Should we ban fiction from the curriculum?

NO. Absolutely not. No way. Hell to the no. NO.

Okay, that’s out there. I feel better after having typed it, I really do. So let’s take a deeper look at it.

Grant Wiggins started this call – and I don’t really care if he meant this piece to be satirical or not – he’s too widely respected (by myself as well) and too many people are running with it, one way or the other. And while I wholeheartedly agree that we need to infuse more non-fiction into what we are teaching, as well as more up-to-date pieces of fiction, to ban it? C’mon now (as my kids would say).

When I first read of this – on Mary Beth Hertz’s wonderful Philly Teacher blog – I immediately thought about a piece that Thomas French introduced me to when I took part in an ASNE Journalism Teacher’s Academy about 10 years ago. The piece expresses what I want from what I read better than anything else I’ve ever come across. I have shared it with my students on the first day of classes ever since:

Here’s what I’d like you to do for me: Make me laugh.  Make me cry.  Tell me my place in the world.  Lift me out of my skin and place me in another.  Show me places I have never visited and carry me to the ends of time and space.  Give my demons names and help me to comfort them.  Demonstrate for me possibilities I’ve never thought of and present me with heroes who will give me courage and hope.  Ease my sorrows and increase my joy.  Teach me compassion.  Entertain and enchant and enlighten me. Tell me a story.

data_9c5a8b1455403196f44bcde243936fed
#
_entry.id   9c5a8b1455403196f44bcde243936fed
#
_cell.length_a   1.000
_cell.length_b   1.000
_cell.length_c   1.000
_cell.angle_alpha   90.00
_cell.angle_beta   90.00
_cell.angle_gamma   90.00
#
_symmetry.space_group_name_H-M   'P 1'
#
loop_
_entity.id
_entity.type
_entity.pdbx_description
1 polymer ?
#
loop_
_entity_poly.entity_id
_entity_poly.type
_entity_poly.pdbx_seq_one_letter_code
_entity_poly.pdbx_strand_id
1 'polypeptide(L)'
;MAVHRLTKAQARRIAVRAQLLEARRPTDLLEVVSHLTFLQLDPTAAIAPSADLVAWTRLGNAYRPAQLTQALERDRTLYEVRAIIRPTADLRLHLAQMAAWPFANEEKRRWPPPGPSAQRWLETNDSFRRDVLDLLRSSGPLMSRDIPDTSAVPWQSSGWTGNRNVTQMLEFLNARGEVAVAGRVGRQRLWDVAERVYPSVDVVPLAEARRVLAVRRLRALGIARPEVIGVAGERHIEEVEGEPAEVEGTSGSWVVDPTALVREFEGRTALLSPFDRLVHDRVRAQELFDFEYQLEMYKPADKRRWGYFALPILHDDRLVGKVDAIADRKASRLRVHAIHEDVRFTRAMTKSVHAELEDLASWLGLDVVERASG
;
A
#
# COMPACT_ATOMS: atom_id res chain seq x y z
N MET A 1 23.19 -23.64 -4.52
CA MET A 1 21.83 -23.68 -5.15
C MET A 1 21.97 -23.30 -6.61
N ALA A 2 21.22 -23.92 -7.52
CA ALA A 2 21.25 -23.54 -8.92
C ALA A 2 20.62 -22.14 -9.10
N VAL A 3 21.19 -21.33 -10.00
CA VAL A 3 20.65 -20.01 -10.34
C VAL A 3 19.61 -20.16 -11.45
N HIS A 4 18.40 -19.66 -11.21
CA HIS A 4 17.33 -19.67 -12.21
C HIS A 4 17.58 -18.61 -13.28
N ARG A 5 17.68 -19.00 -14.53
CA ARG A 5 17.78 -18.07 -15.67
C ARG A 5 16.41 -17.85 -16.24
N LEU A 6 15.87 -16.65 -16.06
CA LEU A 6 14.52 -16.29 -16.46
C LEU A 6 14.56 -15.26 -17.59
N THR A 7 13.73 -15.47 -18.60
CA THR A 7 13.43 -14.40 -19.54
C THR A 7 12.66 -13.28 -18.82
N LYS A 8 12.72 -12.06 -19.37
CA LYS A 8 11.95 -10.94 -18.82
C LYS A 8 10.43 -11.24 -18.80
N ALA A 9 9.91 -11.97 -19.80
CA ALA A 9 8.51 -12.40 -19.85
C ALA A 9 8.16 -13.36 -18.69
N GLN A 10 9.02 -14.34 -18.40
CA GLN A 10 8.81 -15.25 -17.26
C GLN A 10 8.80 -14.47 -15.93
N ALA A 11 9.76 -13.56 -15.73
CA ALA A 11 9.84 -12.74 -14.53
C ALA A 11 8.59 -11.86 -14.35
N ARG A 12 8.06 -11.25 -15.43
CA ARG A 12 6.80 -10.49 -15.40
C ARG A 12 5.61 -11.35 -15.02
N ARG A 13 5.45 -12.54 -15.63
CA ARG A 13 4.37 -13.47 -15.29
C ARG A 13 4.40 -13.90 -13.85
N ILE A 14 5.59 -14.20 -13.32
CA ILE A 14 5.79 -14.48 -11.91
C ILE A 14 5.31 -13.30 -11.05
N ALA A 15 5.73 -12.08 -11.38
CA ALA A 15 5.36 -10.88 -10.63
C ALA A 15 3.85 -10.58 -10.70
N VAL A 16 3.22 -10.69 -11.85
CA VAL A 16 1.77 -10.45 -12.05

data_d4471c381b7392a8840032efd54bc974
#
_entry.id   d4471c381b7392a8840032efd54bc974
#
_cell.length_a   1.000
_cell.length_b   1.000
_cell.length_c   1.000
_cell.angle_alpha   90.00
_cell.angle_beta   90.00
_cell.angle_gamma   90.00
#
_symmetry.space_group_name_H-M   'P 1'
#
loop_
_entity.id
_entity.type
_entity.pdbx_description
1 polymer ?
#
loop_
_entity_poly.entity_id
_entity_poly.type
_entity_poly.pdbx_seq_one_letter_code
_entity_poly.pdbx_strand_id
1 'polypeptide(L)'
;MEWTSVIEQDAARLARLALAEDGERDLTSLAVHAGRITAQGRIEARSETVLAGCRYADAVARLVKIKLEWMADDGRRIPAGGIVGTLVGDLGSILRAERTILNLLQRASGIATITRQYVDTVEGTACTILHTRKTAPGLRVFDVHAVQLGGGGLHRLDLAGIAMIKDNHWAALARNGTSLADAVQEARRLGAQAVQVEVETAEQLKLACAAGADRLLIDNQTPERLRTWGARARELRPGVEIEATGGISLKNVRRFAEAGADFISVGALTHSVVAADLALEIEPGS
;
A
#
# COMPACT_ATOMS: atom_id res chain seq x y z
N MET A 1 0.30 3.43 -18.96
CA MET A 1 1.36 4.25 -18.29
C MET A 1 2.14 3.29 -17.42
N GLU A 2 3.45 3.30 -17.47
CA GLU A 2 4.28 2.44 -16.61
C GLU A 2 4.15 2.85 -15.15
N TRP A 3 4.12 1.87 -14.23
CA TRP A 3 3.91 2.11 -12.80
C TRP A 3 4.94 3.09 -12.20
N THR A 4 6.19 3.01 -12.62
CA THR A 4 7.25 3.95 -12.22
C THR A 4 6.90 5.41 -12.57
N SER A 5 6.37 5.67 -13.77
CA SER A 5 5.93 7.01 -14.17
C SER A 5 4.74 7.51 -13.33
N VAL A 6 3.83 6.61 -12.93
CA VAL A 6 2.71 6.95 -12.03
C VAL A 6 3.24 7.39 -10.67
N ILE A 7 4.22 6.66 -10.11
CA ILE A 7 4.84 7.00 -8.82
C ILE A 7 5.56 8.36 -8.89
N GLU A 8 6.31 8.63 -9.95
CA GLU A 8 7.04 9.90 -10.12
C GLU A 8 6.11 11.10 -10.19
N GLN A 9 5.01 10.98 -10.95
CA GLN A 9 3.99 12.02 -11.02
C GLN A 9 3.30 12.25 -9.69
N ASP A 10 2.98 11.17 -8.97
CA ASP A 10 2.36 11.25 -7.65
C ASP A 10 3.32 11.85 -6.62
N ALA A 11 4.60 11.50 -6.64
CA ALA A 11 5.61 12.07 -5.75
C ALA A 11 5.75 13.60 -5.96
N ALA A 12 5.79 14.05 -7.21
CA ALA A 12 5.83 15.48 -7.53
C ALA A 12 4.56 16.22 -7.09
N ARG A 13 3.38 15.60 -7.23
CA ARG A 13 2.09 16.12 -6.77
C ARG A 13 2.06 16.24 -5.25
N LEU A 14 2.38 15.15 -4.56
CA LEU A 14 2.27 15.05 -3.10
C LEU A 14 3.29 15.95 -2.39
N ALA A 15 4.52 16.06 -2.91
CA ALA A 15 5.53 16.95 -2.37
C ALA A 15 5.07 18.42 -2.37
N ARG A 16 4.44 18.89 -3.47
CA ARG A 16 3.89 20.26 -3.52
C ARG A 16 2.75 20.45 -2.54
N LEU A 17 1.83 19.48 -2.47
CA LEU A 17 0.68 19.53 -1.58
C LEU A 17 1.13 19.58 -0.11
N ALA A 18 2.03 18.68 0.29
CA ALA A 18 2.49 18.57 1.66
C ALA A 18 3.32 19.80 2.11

— Dennis O’Neill, The DC Comics Guide to Writing Comics

I mean, come on – how brilliant is that? And while I’ve read a lot of great pieces of non-fiction, I’m having a really hard time thinking of any right now that have done what O’Neill describes above.

I know that our English Department worked really hard over the past year to update our selections. We work by theme and updated these as well – we’ve moved past The Scarlet Letter and The Good Earth and other pieces the kids just weren’t relating to and we’ve replaced them with The Book Thief and Fences and Catcher in the Rye. We’re continuing to look for even better pieces for our students and providing independent reading opportunities as well. And I’m proud of our department for recognizing and acting on this need.

Please read that piece by O’Neill again. We all want that, don’t we?

Pieces that I have had the opportunity to teach that would be wiped out if this actually happened. This saddens me when I look at this list…

The Book Thief, Catcher in the Rye, Of Mice and Men, Raisin in the Sun, The Great Gatsby, Fahrenheit 451, Lord of the Flies, One Flew Over the Cuckoo’s Nest, Anthem, Animal Farm, anything by Shakespeare, The Crucible, The Outsiders –  and the list goes on…

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